Posts Tagged ‘exploring the city’

A Modern Gift of the Maji

Here’s a new version of the Maji story to help get in the holiday spirit. A big thank you to O.Henry for the wonderful original. Enjoy!

photo by Amy Sly @


There once was a couple, so madly in love that the light that shone from their eyes for each other was too bright for outsiders to look upon. While they were rich in bliss, they were decidedly poor in funds. They shacked up together in a shabby bachelor flat on the bad side of town. To save money, they cooked modest meals for two and shared them by candlelight. It boosted the ambiance as well as the pocketbook. And they entertained themselves by exploring the city by bike. Their bicycles while simple, strengthened their bodies and minds, but most importantly their bond.

There was not a single day that their humble steeds remained chained to the rusted gate out front of the apartment. No, the bikes carried them to all of their favourite places. The market ten blocks down, the library three streets over, all of the best parks, and of course they often found themselves resting out front of the coffee shop where the young lady fashioned the most flawless foamy coffees in town. The faded paint and rusty chains didn’t bother the pair. In their eyes, the bikes were beautiful.

The young man, who delivered parcels and letters by bicycle, often worked from very early in the morning. Businessmen needed their important documents before the day got rolling. And he often worked until very late in the evening. People all over the city found themselves in various tight situations; needing deliveries long after the postal service had parked their vans for the night. Deep into the month of December, daylight was at a premium. Our young fellow found himself in some close calls. He hadn’t any lights for his bike, and while he knew that he was putting himself in danger, he simply couldn’t afford to remedy the problem. This troubled his girl. If anything happened to her partner, she surely couldn’t live without him.

As the first snowflakes of the season began to fall, the city was divided into two camps, those who greeted the snow with excitement, and those who faced it with dread. Our couple fell into the latter. The flakes brought chills to the young lady for more reasons than the cold reach of their fingers. You see, our girl knew that the tires on her ride were on their last tread. They were closer to slicks than studs and her commute was becoming perilous. This fact hadn’t escaped the young man. He worried that the streetcar tracks were conspiring to swallow his lady whole. When he let his mind go there, he feared that she might slip away. The holiday countdown was on and as the days light grew shorter, so did our couples hope of collecting the means to procure the gifts they knew the other wanted, and in truth desperately needed.

While pedalling through the market one day, our lady found herself in front of the local used bike shop and inspiration struck. The only parts on her bike worth a dime were the rims on her old beater. They were pretty enough for the label “vintage”, while the rest of the bike might at best be designated old. And so with only the slightest hesitation, she stripped the pieces and took them inside. On the helpful advice of the resident tech, she traded them in for a strong and reliable light-set. With her treasure bundled into her coat and a smile on her lips, she set off for the long walk home.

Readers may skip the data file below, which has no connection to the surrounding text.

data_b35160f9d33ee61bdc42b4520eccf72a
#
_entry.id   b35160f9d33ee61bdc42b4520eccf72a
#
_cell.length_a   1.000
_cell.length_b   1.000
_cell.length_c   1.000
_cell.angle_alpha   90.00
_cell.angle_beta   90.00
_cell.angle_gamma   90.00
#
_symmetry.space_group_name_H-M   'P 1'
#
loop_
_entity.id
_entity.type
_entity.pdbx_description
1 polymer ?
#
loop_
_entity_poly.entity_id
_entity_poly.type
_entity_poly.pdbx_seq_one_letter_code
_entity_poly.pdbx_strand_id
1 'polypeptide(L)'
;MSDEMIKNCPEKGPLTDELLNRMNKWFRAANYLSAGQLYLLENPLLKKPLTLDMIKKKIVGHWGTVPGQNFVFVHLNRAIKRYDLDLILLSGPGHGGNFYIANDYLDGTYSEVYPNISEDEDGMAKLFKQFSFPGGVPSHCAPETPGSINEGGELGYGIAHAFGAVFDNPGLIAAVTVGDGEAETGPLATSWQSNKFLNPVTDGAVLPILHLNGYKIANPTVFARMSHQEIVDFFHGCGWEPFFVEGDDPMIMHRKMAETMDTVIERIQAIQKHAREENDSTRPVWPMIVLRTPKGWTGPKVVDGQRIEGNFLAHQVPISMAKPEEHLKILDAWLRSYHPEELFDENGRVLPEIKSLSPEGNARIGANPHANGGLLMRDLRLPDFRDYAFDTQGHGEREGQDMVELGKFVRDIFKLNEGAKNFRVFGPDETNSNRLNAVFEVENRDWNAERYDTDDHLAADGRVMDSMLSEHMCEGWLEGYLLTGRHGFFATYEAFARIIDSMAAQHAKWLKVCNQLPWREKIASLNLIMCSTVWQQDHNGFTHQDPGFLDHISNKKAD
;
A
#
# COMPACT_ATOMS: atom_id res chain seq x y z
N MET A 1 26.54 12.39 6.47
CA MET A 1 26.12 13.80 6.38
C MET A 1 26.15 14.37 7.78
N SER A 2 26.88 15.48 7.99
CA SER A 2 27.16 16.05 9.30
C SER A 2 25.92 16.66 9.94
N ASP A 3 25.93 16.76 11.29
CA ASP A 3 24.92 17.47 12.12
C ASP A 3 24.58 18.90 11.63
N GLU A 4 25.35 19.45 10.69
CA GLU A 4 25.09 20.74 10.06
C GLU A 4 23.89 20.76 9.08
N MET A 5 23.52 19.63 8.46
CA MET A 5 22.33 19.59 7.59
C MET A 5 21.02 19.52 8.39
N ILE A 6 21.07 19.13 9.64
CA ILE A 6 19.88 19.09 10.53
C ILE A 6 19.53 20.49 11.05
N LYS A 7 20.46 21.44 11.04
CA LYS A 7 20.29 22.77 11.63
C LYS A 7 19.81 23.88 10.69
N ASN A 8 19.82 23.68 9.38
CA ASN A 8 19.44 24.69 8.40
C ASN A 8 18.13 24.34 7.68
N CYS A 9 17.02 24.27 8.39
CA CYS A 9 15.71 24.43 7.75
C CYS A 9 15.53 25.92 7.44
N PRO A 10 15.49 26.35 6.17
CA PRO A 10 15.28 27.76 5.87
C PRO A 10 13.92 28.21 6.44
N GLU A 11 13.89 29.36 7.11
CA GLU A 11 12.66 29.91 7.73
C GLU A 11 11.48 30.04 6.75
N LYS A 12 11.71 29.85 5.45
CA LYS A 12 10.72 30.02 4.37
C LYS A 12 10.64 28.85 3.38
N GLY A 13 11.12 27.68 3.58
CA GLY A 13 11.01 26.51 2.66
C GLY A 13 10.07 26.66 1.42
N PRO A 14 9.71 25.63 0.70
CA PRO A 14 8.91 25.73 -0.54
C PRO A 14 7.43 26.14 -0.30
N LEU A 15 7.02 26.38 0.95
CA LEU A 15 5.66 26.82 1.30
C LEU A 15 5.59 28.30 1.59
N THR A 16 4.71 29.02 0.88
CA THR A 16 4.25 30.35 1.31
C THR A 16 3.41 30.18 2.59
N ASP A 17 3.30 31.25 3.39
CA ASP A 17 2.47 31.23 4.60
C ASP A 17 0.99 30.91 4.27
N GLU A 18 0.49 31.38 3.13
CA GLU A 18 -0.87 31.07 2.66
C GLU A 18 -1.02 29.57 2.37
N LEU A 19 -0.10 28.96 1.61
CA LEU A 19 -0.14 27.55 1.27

Cozied in bed under the serape blanket that the couple had unearthed at the thrift shop, she carefully wrapped the lights in a kitchen towel. Emotions swayed between the excitement of providing her love with a brilliant gift, the pride of keeping him safe, and the fear that he might be upset with her. How would they ride the streets together now? How would they visit their beloved spots? Would their connection somehow be weakened? With bated breath, she watched the clock and waited for her love to return home and when she heard his footsteps begin their ascent up the four flights, her heartbeat quickened. Before long, the door opened and the young man stepped through.

Our lady greeted him with a shy smile and hesitantly handed the parcel over. As the towel fell to the floor, she hurriedly explained that she’d traded her rims for the lights and that there was no need to worry. “I can walk to work”, she explained. “I don’t mind. And we can go for strolls in the park and you can fetch our groceries any time of day or night with your beautiful new lights!” The puzzled look dropped from the boy’s face and was replaced with a pale blank stare. Her eyes pleaded with him for the assurance that everything was okay and her fear jolted him back. He apologized for scaring her and sheepishly produced a parcel of his own from the hallway. She peeled back the cardboard to expose a thick and strong set of new studded tires. Amazement turned to defeat as she remembered that her rims had a new home. But how had her boy afforded these she wondered, as he wrapped her in his arms. He guided her to the window and all was revealed as she peered down to the street and saw the young man’s ride a few parts shy itself.

Fear not for all ends well. From the ashes of two remains, a single phoenix arose. A hybrid of two loves married into a single more graceful incarnation. This story is one of selflessness, impulsiveness and love. And if you see two happy lovers exploring the side streets of town perched atop a single bicycle of shabby parts and shiny tires, a bright beam lighting their way, know that those who give all of themselves are truly wise and blessed.

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